But, it’s not completely an ambiguous black hole.
Here are a few questions to help you define where the inconsistency line in the sand can be drawn for your brand and business:
- How do you want someone to feel when they engage and experience your brand?
- How do you not want them to feel when they engage and experience your brand?
- What are the top three to five rules that need to be adhered to when creating visuals for your brand? I.e., The yellow brand color is only used for this specific situation, the script font cannot be used for more than three words, images must always feature a human element.
- What are the top three to five rules that need to be adhered to when writing content for your brand? I.e., We don’t use ALL CAPS in social media captions, we can use curse words in these specific settings, we don’t speak/engage in an accusatory tone
Tips for maintaining brand consistency in your marketing
Okay, okay. So let’s look at the positive. If you’re clear on what you don’t want, how do you create more of what you do want – a consistent and cohesive brand?
Understand your brand’s customer journey
This means getting clear on all the potential points of contact that someone may have with your brand. We break the customer journey into four stages: awareness, buy-in, purchase and retention. Based on these four buckets, list out all the connection opportunities under each stage. This will give you a high level overview of what needs you have in terms of consistent brand communication.
Define the visual standards
Graphic consistency can be a trouble spot for businesses that have multiple people communicating on behalf of the brand. This is where a brand style guide or brand guidelines are a must-have. These documents give you and your team an overview of how the visual brand should be applied or implemented.
The style guide is usually a one-page document that shares your primary logo, logo variations, color palette, typography and pattern. The brand guidelines are the in-depth version on how to appropriately apply and implement the visual brand identity and its various elements. What you choose to include in the guidelines is (again) up to you and your needs.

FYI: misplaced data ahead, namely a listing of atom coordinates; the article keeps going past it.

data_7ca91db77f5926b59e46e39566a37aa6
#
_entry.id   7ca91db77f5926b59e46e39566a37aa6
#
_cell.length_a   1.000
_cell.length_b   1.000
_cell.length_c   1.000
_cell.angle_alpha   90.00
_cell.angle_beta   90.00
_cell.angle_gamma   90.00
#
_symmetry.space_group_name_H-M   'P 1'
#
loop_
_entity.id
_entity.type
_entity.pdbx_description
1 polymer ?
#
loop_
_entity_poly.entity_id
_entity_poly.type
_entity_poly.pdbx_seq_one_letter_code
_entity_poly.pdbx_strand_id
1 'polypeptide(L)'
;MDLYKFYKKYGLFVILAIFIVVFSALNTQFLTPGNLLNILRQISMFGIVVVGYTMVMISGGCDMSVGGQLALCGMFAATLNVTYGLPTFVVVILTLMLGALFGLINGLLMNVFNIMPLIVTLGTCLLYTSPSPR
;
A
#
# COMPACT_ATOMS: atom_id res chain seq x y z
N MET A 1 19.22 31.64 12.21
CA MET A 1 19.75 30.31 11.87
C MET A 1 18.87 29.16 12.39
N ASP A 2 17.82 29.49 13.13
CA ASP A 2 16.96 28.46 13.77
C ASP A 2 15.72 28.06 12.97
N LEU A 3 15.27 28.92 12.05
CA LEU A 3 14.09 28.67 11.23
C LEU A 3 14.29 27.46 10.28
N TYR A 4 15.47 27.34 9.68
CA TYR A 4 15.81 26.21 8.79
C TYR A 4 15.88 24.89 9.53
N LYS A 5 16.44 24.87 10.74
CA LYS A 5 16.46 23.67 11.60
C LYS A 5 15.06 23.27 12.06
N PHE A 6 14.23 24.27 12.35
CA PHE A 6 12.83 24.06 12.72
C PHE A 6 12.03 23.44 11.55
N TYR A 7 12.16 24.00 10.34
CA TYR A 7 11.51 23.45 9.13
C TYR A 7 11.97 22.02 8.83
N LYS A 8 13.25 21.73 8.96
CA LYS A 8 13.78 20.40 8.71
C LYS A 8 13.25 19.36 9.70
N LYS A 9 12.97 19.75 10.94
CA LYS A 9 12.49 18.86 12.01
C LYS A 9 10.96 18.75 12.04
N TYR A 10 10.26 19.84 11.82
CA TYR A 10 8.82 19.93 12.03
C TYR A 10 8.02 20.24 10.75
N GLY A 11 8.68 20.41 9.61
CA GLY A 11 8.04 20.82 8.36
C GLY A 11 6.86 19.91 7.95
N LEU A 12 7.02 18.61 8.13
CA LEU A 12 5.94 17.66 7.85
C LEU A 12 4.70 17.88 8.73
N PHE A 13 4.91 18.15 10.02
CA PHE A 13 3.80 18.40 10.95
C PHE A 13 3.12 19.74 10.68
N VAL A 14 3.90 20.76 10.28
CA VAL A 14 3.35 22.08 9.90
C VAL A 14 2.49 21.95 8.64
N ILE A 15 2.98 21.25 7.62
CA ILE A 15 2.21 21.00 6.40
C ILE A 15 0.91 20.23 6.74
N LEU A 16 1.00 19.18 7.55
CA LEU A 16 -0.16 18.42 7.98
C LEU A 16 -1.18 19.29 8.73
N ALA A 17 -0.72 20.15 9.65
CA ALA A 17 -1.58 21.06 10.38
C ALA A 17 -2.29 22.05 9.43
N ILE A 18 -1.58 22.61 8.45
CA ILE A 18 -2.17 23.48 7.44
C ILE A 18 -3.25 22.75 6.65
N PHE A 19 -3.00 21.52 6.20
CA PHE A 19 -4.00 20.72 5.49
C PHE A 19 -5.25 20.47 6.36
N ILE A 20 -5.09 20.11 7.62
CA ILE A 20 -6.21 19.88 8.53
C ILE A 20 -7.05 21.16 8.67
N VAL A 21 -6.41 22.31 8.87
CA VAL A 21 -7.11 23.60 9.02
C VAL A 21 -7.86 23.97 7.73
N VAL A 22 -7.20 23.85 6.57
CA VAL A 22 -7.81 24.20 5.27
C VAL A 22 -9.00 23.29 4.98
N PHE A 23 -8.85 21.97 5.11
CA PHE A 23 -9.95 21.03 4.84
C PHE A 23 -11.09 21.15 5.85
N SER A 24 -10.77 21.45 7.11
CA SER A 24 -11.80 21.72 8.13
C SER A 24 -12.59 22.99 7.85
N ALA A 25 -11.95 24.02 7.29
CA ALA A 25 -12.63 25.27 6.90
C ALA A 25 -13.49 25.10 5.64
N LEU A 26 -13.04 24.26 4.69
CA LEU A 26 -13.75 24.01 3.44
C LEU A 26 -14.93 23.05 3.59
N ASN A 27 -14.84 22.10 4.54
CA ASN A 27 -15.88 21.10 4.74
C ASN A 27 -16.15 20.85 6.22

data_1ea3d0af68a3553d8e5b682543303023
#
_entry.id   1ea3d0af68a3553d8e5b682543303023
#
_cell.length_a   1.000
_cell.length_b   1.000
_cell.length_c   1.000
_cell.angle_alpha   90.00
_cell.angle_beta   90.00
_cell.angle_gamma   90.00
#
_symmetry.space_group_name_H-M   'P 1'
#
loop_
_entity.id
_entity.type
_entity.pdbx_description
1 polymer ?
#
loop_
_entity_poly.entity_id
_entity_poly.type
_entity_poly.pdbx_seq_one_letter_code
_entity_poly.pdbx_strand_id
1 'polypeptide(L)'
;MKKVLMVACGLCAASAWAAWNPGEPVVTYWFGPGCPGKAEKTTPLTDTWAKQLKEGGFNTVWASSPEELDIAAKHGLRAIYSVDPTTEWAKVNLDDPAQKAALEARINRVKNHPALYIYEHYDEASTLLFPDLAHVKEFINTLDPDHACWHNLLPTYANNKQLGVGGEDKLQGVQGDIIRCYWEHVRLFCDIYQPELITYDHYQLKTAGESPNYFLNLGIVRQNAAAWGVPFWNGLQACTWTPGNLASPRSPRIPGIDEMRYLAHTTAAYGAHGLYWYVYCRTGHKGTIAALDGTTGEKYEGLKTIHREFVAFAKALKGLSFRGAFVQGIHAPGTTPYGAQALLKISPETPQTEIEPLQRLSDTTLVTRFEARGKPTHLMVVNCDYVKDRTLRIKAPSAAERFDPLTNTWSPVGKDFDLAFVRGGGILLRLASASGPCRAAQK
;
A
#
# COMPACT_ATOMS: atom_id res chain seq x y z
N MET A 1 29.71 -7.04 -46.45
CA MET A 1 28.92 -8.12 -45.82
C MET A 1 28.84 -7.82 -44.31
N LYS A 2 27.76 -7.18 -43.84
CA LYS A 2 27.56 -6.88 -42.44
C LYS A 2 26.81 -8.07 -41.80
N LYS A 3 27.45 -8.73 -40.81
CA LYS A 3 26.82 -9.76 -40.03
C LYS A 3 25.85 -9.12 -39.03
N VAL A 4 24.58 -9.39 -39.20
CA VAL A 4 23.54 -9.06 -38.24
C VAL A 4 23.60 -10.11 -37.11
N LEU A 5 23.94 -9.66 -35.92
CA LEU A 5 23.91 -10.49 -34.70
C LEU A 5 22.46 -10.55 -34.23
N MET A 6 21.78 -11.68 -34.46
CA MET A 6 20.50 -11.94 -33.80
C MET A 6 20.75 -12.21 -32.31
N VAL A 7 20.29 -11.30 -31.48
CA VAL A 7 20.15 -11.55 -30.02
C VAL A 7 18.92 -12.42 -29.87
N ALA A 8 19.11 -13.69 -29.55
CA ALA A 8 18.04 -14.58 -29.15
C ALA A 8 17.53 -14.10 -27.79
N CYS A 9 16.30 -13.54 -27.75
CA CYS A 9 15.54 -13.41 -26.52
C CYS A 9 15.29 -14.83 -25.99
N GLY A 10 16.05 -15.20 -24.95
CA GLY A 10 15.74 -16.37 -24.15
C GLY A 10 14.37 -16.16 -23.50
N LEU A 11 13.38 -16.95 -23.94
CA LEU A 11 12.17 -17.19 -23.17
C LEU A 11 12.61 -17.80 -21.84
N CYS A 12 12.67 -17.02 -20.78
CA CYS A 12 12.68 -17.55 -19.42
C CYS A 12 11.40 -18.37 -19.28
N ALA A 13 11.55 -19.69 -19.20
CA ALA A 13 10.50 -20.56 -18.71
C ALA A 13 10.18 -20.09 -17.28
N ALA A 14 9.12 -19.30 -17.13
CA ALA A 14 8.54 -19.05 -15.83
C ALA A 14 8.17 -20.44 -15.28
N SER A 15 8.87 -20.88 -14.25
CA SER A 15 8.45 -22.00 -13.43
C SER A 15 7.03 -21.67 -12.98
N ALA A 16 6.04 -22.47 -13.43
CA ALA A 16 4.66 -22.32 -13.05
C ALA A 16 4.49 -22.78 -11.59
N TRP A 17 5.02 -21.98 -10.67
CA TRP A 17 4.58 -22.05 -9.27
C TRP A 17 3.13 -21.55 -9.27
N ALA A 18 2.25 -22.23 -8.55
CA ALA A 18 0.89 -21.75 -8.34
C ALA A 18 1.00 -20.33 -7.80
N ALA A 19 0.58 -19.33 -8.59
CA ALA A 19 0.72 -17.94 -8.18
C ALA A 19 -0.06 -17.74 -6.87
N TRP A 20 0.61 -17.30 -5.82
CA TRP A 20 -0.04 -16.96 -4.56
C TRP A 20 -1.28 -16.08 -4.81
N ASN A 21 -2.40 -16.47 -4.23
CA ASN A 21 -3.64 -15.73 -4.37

To give you some ideas:
- Define how the color palette can be implemented: i.e., primary and secondary colors, ratio of colors when paired together, what colors work well together and what colors don’t
- Show how to use certain brand elements: i.e., patterns, textures, brand marks
- Explain the tone of voice and communication style: i.e., this is how we communicate and this is how we don’t communicate, these are the words we use, these are the phrases we use
Create templates for you and your team to utilize
Once you determine where the touch points are and what the standards are, decide if anything can be templatized so there’s less room for creative interpretation. Think social media graphics, presentation slides, website pages, marketing emails, proposals, project reports, case studies and print materials. Helpful tip: create a video or write up a document defining what can and cannot be changed on the template, as well as pointing out specific details that showcase the brand’s look and feel.
Examples of visual brand experience consistency
Need some inspiration on how to put brand consistency into practice? Below you’ll find two examples from WCO clients – how we used a few visual brand standards as guidance to create a website page and social media graphics.
With that, happy branding! 🙂
All my best,
Additional brand resources
This post explores the basics of what rebranding is in business and the high level process for how it’s done.
Read through the top five most common brand myths and misconceptions that may be holding you back from reaching your next level in business.
Learn the importance of leveraging feelings and emotion in building your brand so you can effectively connect with your right audience in this blog post.
Understand the difference between branding and marketing in this post so you can utilize them together to be even more effective in business.